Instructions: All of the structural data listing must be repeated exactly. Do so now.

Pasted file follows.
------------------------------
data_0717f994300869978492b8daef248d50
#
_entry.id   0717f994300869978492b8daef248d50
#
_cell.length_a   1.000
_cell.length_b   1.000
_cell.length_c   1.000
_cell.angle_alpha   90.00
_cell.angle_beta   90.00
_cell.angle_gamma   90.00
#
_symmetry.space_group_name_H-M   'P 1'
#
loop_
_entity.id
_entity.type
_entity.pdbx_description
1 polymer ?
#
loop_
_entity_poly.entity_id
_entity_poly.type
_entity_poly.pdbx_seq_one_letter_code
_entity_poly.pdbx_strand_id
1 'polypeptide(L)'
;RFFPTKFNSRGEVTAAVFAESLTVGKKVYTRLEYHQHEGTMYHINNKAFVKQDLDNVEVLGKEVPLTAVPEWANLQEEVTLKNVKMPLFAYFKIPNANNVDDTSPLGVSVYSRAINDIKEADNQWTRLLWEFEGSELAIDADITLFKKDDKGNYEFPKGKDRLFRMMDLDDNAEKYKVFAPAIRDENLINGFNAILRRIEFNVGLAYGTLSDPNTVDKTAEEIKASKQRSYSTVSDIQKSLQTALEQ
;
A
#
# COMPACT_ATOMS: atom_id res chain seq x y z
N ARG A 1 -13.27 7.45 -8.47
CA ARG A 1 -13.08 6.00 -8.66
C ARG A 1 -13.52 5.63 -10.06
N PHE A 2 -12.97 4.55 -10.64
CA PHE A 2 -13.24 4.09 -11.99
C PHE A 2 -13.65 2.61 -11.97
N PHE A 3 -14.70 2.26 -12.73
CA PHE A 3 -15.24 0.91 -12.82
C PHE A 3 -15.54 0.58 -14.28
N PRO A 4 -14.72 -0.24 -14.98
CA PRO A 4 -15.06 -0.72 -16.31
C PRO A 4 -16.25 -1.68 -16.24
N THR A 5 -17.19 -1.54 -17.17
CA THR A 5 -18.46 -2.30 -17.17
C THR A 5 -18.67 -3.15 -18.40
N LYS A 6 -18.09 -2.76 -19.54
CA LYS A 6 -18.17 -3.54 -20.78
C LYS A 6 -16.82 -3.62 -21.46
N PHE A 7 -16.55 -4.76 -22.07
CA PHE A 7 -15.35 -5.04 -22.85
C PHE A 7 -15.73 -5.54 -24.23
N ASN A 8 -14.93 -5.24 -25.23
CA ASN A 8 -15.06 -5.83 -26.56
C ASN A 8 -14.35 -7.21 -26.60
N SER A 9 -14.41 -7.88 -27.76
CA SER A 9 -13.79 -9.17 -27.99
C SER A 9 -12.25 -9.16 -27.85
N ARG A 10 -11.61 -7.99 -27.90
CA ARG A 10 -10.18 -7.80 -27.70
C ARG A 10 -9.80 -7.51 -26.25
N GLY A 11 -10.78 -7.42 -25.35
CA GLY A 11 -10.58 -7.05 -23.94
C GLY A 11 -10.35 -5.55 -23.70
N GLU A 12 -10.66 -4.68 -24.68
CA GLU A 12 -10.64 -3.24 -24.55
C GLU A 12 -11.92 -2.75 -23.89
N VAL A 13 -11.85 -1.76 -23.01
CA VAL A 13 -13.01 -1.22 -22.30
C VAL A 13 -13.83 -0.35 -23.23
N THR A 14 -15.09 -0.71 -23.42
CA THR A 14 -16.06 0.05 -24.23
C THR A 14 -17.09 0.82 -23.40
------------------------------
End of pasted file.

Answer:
data_0717f994300869978492b8daef248d50
#
_entry.id   0717f994300869978492b8daef248d50
#
_cell.length_a   1.000
_cell.length_b   1.000
_cell.length_c   1.000
_cell.angle_alpha   90.00
_cell.angle_beta   90.00
_cell.angle_gamma   90.00
#
_symmetry.space_group_name_H-M   'P 1'
#
loop_
_entity.id
_entity.type
_entity.pdbx_description
1 polymer ?
#
loop_
_entity_poly.entity_id
_entity_poly.type
_entity_poly.pdbx_seq_one_letter_code
_entity_poly.pdbx_strand_id
1 'polypeptide(L)'
;RFFPTKFNSRGEVTAAVFAESLTVGKKVYTRLEYHQHEGTMYHINNKAFVKQDLDNVEVLGKEVPLTAVPEWANLQEEVTLKNVKMPLFAYFKIPNANNVDDTSPLGVSVYSRAINDIKEADNQWTRLLWEFEGSELAIDADITLFKKDDKGNYEFPKGKDRLFRMMDLDDNAEKYKVFAPAIRDENLINGFNAILRRIEFNVGLAYGTLSDPNTVDKTAEEIKASKQRSYSTVSDIQKSLQTALEQ
;
A
#
# COMPACT_ATOMS: atom_id res chain seq x y z
N ARG A 1 -13.27 7.45 -8.47
CA ARG A 1 -13.08 6.00 -8.66
C ARG A 1 -13.52 5.63 -10.06
N PHE A 2 -12.97 4.55 -10.64
CA PHE A 2 -13.24 4.09 -11.99
C PHE A 2 -13.65 2.61 -11.97
N PHE A 3 -14.70 2.26 -12.73
CA PHE A 3 -15.24 0.91 -12.82
C PHE A 3 -15.54 0.58 -14.28
N PRO A 4 -14.72 -0.24 -14.98
CA PRO A 4 -15.06 -0.72 -16.31
C PRO A 4 -16.25 -1.68 -16.24
N THR A 5 -17.19 -1.54 -17.17
CA THR A 5 -18.46 -2.30 -17.17
C THR A 5 -18.67 -3.15 -18.40
N LYS A 6 -18.09 -2.76 -19.54
CA LYS A 6 -18.17 -3.54 -20.78
C LYS A 6 -16.82 -3.62 -21.46
N PHE A 7 -16.55 -4.76 -22.07
CA PHE A 7 -15.35 -5.04 -22.85
C PHE A 7 -15.73 -5.54 -24.23
N ASN A 8 -14.93 -5.24 -25.23
CA ASN A 8 -15.06 -5.83 -26.56
C ASN A 8 -14.35 -7.21 -26.60
N SER A 9 -14.41 -7.88 -27.76
CA SER A 9 -13.79 -9.17 -27.99
C SER A 9 -12.25 -9.16 -27.85
N ARG A 10 -11.61 -7.99 -27.90
CA ARG A 10 -10.18 -7.80 -27.70
C ARG A 10 -9.80 -7.51 -26.25
N GLY A 11 -10.78 -7.42 -25.35
CA GLY A 11 -10.58 -7.05 -23.94
C GLY A 11 -10.35 -5.55 -23.70
N GLU A 12 -10.66 -4.68 -24.68
CA GLU A 12 -10.64 -3.24 -24.55
C GLU A 12 -11.92 -2.75 -23.89
N VAL A 13 -11.85 -1.76 -23.01
CA VAL A 13 -13.01 -1.22 -22.30
C VAL A 13 -13.83 -0.35 -23.23
N THR A 14 -15.09 -0.71 -23.42
CA THR A 14 -16.06 0.05 -24.23
C THR A 14 -17.09 0.82 -23.40